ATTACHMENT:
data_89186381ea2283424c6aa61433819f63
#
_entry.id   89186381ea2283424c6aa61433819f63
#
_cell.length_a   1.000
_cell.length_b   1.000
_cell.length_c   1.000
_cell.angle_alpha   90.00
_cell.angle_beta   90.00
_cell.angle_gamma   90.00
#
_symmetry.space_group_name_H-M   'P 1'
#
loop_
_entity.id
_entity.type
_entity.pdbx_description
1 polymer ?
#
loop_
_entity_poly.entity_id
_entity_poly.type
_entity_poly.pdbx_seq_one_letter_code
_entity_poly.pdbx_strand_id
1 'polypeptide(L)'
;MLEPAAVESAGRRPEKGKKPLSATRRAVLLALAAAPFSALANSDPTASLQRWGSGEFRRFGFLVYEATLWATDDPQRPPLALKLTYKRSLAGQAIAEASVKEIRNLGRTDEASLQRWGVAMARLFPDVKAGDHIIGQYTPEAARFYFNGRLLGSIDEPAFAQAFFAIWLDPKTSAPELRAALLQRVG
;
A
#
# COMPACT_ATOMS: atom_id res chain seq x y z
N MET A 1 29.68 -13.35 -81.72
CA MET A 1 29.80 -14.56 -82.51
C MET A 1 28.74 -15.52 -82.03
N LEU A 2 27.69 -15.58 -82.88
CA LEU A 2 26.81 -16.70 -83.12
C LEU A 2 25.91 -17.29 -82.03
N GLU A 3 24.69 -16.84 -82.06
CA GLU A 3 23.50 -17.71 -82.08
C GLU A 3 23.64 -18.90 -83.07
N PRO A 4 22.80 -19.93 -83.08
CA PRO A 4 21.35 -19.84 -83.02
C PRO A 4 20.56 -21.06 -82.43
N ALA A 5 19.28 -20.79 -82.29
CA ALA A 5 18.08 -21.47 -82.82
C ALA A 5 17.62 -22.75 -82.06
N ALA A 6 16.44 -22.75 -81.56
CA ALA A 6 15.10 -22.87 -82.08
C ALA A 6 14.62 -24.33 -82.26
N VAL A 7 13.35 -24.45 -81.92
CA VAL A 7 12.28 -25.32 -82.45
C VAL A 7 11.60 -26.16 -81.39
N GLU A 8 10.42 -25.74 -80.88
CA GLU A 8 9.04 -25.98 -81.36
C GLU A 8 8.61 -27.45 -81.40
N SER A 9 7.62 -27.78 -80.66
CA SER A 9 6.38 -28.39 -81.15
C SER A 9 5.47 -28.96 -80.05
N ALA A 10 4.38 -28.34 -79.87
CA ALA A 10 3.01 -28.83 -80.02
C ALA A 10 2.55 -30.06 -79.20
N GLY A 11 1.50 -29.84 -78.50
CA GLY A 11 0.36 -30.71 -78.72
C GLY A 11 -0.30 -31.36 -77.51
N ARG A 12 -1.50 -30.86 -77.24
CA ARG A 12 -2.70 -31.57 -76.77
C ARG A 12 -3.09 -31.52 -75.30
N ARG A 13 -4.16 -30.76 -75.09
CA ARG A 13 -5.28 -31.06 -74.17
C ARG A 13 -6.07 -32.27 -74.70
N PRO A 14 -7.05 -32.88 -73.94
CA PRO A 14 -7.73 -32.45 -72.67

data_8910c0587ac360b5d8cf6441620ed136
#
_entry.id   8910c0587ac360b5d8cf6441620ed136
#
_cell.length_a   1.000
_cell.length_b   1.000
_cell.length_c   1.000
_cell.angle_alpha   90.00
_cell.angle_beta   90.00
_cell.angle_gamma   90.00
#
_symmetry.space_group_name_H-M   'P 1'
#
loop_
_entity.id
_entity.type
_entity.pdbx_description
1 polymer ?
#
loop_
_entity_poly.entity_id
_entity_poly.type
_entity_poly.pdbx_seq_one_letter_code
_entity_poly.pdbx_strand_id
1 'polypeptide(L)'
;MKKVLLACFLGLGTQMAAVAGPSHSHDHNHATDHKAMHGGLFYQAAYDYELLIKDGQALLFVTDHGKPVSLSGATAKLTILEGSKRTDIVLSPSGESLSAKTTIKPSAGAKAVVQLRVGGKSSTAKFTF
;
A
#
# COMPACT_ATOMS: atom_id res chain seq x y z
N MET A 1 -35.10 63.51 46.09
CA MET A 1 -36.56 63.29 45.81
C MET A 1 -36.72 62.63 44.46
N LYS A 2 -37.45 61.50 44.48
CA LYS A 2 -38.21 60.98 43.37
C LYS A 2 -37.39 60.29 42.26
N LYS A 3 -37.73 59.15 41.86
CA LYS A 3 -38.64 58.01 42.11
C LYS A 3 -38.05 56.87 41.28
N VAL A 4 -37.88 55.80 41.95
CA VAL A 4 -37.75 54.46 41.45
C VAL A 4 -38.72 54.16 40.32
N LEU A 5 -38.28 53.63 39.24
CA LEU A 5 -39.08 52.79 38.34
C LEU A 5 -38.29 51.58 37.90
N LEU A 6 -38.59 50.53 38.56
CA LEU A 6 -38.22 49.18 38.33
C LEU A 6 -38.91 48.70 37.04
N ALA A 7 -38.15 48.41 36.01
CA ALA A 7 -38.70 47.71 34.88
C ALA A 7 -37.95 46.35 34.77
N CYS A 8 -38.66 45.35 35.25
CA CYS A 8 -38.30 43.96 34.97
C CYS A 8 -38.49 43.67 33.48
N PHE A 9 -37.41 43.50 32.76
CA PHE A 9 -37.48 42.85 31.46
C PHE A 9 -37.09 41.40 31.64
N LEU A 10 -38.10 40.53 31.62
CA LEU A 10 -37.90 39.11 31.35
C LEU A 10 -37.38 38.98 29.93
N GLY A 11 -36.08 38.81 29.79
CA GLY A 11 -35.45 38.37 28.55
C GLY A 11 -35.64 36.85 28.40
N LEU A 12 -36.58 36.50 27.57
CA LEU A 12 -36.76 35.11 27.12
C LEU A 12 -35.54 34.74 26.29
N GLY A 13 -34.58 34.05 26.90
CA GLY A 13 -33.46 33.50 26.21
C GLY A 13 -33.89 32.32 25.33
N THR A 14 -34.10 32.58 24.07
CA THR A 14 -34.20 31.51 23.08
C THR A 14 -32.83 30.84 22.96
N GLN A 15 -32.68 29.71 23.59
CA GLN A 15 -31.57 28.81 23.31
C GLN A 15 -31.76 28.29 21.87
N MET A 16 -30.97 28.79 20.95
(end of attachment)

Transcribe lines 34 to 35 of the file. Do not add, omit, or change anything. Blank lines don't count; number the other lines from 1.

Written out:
N LEU A 2 27.69 -15.58 -82.88
CA LEU A 2 26.81 -16.70 -83.12